On Sunday, May 19, 2019, a rocket tore through the night skies across Baghdad near a museum by the U.S. Embassy in Baghdad. It did no major damage, but the sound of the rocket explosion was almost heard around the world, amid increased tensions and a buildup of troops between the United States and Iran.
The Islamic Republic and all of its proxies want the world to know it had nothing to do with such an attack.
“Nope nope nope nope nope nope nope nope.” – Iranian Supreme Leader Ayatollah Ali Khamenei, probably.
The only thing damaged by the attack was the security guard shack near the museum. If it hadn’t exploded, it might have gone entirely unnoticed. But it did explode, and it was fired near the U.S. Embassy in a country known to be controlled by Iran. No group claimed responsibility, but a mobile rocket launcher was found in the area. Now militias aligned with Iran in and around Baghdad are publicly denouncing the attack, an unusual move for the Islamic Republic, who usually doesn’t seem to care who thinks they did anything.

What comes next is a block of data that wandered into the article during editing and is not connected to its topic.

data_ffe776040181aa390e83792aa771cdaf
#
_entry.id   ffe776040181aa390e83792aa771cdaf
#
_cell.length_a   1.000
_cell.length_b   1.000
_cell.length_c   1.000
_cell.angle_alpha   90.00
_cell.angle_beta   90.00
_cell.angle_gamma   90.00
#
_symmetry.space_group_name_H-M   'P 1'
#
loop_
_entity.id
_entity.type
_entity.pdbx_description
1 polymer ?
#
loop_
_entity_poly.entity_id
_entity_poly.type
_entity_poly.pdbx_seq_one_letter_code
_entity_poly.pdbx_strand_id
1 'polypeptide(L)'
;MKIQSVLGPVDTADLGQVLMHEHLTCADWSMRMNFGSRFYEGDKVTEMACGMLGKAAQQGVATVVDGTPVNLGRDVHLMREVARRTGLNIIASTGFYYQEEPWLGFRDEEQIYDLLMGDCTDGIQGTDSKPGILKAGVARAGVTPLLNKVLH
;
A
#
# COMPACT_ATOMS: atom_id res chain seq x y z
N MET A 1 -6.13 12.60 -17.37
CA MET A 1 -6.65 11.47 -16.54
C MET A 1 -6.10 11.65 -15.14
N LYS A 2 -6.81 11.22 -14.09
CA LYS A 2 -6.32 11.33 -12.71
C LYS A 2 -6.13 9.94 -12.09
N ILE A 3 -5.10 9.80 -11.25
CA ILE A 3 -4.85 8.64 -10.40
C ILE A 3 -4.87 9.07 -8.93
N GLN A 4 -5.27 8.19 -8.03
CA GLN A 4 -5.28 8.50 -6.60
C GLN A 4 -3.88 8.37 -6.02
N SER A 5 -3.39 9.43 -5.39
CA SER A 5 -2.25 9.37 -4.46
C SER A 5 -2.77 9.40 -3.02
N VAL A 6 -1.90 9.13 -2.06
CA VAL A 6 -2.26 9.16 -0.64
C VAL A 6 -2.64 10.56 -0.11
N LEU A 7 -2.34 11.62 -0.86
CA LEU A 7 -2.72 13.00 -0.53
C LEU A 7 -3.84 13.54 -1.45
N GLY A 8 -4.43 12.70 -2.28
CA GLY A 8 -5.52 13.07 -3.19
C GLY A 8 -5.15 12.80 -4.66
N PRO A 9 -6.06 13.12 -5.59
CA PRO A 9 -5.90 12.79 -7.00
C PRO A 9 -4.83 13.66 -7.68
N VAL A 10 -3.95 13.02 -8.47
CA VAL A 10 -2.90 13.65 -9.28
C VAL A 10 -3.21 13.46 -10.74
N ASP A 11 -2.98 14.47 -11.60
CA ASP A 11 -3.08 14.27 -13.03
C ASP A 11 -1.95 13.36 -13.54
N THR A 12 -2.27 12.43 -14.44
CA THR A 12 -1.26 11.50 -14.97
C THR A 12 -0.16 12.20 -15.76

Iran’s military projects power to maintain Iran’s regional military power by keeping the instability and the fighting outside of Iran. Like the United States Army Special Forces, Iran’s Revolutionary Guards and Quds Force will go into a nearby country, mobilize sentiment against a common foe, then teach people to fight their enemy. Iran-backed militias were on the front lines against ISIS, and many Shia insurgents fighting U.S. troops in the Iraq War had Iranian backing.
Not this time.
Iran-backed Shia militias were even incorporated into Iraq’s state security forces. How do you like those Humvees?
As the United States evacuated diplomatic personnel and President Trump warned Iran about its forthcoming total destruction, Iran was quick to backpedal away from the tense talk of recent days. Even its supporters in Iraq were quick to distance themselves.
“If war is ignited, everyone will be burned,” said Hadi al-Ameri, a militia commander and politician who represents militias, including Iran-backed factions, from across the spectrum. Even the most hardline, pro-Iran political parties denounced the attack.
But even if Iran or a pro-Iranian militia did not fire the rocket attack, it still leaves the question of who did fire the rocket and why.